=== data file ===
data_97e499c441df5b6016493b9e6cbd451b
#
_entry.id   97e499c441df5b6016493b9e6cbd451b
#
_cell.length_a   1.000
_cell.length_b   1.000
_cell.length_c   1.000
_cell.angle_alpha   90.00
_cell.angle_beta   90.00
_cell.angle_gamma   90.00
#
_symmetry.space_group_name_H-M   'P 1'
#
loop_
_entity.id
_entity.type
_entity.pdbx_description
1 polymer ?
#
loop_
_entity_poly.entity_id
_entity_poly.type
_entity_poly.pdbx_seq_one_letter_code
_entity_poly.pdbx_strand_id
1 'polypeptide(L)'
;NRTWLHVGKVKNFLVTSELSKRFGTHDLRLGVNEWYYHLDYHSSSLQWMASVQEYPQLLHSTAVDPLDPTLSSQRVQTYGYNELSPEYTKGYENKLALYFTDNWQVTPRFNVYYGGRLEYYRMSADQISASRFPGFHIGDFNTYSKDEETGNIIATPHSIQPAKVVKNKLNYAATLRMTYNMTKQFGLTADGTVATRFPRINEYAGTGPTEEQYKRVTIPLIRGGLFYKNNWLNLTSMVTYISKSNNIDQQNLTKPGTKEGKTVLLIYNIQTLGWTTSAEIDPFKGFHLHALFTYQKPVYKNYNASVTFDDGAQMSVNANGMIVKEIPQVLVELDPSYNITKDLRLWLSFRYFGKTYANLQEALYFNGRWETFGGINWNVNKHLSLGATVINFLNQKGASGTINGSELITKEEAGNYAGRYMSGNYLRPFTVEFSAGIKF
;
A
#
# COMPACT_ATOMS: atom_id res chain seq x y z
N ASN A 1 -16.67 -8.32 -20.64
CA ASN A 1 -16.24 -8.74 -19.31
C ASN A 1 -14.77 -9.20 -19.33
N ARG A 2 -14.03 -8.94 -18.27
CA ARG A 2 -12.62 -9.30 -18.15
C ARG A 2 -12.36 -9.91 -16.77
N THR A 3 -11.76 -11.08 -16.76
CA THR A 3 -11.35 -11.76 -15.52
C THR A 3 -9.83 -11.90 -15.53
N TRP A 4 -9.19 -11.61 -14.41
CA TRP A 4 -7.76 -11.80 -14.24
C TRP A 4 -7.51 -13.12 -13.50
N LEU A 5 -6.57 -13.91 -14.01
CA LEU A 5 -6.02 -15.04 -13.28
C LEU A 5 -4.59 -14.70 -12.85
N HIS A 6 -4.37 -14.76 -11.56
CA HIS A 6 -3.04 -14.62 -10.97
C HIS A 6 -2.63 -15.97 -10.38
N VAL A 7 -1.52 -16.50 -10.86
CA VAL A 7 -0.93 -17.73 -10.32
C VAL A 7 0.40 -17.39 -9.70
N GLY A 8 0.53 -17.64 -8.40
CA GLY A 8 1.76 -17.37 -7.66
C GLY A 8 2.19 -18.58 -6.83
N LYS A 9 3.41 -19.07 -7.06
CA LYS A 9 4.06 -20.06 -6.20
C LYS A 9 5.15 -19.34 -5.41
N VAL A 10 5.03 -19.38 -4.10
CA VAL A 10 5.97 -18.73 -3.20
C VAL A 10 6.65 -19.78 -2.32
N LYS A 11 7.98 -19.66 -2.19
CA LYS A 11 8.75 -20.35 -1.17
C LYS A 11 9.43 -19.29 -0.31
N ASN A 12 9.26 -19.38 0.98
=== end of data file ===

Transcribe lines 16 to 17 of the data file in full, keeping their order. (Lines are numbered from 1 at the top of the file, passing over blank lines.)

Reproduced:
_entity.type
_entity.pdbx_description